St. Roch González de Santa Cruz S.J.
|Religious, priest, missionary & martyr|
|Born||17 November 1576|
Asunción, Governorate of the Río de la Plata, Viceroyalty of Peru, Spanish Empire
|Died||15 November 1628|
Mission of Todos los Santos de Caaró, Captaincy of Rio Grande do Sul, State of Brazil, Portuguese Empire
|Venerated in||Roman Catholicism|
(Society of Jesus & Paraguay)
|Beatified||January 28, 1934 by Pope Pius XI|
|Canonized||May 16, 1988 by Pope John Paul II|
|Patronage||native traditions; Posadas, Argentina; Encarnación, Paraguay|
- Not to be mistaken for footballer Roque Santa Cruz.
Roque González de Santa Cruz, S.J. (17 November 1576 – 15 November 1628), was a Jesuit priest who was the first missionary among the Guarani people in Paraguay. He is honored as a martyr and saint by the Catholic Church.
González was born in the City of Asunción, now part of Paraguay, on 17 November 1576. He was the son of the Spanish colonists Bartolomé González y de Villaverde and María de Santa Cruz, who were both from noble families. Due to the large native population in the region, he spoke Guaraní fluently from an early age, as well as his native Spanish.
In 1598, at the age of 23, González was ordained a priest by Fernando Trexo y Senabria, O.F.M., the Bishop of Córdoba, to serve that diocese. In 1609 he became a member of the Society of Jesus, beginning his work as a missionary in what is now Brazil. He became the first European person to enter the region known today as the State of Rio Grande do Sul, extending the system of Jesuit reductions begun in Paraguay to that region.
González' arrival in the area happened only after his developing delicate relationships of trust with local indigenous leaders, some of whom feared that the priests were preparing the way for the arrival of masses of Spanish colonists in their land.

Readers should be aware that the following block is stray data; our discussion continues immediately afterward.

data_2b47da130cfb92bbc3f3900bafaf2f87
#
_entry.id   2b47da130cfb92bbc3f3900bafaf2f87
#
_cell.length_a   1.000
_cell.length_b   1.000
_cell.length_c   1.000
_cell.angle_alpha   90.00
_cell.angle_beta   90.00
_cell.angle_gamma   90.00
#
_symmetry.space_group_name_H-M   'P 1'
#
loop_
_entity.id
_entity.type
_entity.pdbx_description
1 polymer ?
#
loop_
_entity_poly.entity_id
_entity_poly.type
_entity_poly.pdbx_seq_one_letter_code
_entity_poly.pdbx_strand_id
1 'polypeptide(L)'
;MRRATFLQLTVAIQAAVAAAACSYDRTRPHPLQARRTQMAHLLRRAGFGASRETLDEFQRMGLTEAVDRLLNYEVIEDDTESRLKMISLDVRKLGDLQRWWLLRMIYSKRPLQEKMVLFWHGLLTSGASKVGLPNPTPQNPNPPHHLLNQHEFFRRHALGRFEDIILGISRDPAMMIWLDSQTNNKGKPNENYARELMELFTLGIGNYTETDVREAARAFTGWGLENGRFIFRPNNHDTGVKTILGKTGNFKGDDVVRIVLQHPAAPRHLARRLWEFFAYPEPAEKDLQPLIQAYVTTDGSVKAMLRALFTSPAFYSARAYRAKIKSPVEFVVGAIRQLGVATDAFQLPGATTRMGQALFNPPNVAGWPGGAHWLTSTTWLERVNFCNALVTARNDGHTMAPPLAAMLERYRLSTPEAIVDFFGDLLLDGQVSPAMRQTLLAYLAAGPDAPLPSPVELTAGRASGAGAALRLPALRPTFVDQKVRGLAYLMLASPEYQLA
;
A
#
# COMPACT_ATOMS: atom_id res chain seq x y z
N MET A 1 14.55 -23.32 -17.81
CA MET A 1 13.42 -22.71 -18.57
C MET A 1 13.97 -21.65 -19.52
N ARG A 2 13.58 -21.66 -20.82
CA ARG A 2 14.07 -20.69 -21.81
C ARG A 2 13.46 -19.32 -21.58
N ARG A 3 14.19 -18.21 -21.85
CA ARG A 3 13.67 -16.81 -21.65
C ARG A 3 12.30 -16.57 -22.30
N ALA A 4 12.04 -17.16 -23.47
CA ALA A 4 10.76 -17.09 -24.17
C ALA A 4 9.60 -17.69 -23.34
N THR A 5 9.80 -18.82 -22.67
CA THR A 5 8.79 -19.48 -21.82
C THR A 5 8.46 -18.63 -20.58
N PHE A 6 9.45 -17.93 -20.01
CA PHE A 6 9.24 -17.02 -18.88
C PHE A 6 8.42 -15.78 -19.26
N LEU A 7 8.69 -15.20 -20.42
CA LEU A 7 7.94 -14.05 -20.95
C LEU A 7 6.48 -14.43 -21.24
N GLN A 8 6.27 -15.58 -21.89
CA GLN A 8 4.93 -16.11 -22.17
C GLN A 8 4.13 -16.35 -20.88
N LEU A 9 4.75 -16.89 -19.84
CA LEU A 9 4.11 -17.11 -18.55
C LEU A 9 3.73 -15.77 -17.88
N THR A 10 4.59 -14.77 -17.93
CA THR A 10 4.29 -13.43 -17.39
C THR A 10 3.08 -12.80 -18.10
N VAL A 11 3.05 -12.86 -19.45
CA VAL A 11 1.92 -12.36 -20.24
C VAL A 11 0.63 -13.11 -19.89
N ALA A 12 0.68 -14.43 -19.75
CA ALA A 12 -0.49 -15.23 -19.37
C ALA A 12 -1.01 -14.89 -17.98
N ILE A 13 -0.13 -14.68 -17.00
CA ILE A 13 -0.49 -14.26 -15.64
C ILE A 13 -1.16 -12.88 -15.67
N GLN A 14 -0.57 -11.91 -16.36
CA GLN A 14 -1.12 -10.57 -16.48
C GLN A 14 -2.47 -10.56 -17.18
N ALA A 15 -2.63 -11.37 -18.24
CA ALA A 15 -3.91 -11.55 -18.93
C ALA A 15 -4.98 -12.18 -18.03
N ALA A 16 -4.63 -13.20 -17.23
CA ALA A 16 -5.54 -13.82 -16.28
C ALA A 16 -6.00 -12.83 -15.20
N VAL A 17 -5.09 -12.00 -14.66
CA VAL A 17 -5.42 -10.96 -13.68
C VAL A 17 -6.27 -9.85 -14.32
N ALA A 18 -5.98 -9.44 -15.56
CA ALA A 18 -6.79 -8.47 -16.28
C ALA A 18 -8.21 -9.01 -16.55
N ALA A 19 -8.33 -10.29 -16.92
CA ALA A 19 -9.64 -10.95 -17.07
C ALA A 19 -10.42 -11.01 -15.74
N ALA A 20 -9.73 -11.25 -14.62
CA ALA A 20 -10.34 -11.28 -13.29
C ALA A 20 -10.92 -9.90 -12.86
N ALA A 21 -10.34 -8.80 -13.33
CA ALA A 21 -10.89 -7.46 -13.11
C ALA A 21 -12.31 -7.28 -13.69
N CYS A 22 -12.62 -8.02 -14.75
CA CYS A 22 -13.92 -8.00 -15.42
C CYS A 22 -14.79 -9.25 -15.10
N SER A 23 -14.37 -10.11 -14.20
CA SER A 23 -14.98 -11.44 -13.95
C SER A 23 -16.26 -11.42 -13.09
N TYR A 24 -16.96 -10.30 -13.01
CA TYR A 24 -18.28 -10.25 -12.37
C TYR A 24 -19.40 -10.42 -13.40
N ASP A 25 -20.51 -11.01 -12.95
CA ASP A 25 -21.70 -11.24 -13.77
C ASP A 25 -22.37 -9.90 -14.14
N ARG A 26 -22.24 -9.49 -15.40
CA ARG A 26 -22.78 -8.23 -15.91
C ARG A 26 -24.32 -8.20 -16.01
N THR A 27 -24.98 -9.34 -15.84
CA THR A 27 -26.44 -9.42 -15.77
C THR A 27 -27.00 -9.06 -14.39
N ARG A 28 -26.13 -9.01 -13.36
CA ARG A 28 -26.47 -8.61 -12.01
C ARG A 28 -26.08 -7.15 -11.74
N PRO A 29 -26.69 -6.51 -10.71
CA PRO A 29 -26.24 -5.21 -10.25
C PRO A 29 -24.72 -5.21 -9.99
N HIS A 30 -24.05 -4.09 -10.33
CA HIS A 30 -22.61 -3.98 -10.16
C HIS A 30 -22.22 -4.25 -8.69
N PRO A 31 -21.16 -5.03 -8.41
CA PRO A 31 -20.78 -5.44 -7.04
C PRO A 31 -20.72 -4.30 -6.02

In 1613 González led the founding of the Reduction of San Ignacio Miní. In 1615 he founded Itapúa, which is now the City of Posadas in the Argentine Province of Misiones. Then he had to move the reduction to the other side of the river, now the site of the City of Encarnación. He also founded the reductions of Concepción de la Sierra Candelaria (1619), Candelaria (1627), San Javier, Yapeyú (now in the Province of Corrientes), San Nicolás, Asunción del Ijuí, and Caaró (now in Brazil). In the region of Iyuí, he had difficulties with the local chieftain and sorcerer (cacique) Ñezú.
On 15 November 1628, while preparing to oversee the installation of a new bell for the church at the Mission of Todos los Santos de Caaró, González was struck down and killed with a tomahawk , along with his fellow Jesuit, Juan del Castillo, S.J., upon the orders of the local chieftain Nheçu who opposed the missions. After their deaths, their bodies were dragged into the church, which was set ablaze. Two days later, their colleague, Alonso Rodríguez y Olmedo, S.J., was also murdered by followers of Ñezú.
González was beatified by Pope Pius XI on 28 January 1934. He and his companions were later canonized by Pope John Paul II in Asunción, thus becoming the first native of Paraguay to be declared a saint by the Catholic Church.
González has been named the patron saint of the cities of Posadas, Argentina, and Encarnación, Paraguay. Liturgically he is commemorated on 16 November, along with the other "Martyrs of the Rio de la Plata".
González' heart and the weapon which killed him are in the Chapel of the Martyrs in his native city of Asunción.
- Ghezzi, Bert. "St. Roque González, SJ (1576-1628)", Voices of the Saints, ISBN 978-0-8294-2806-3
- Clement J. McNaspy, S.J.: Conquistador without Sword. The Life of Roque González, S.J., Chicago, Loyola University Press, 1984, 206pp.
- 'Os Olhos do Pe. Roque' or 'Father Roque's Eyes' (in Portuguese)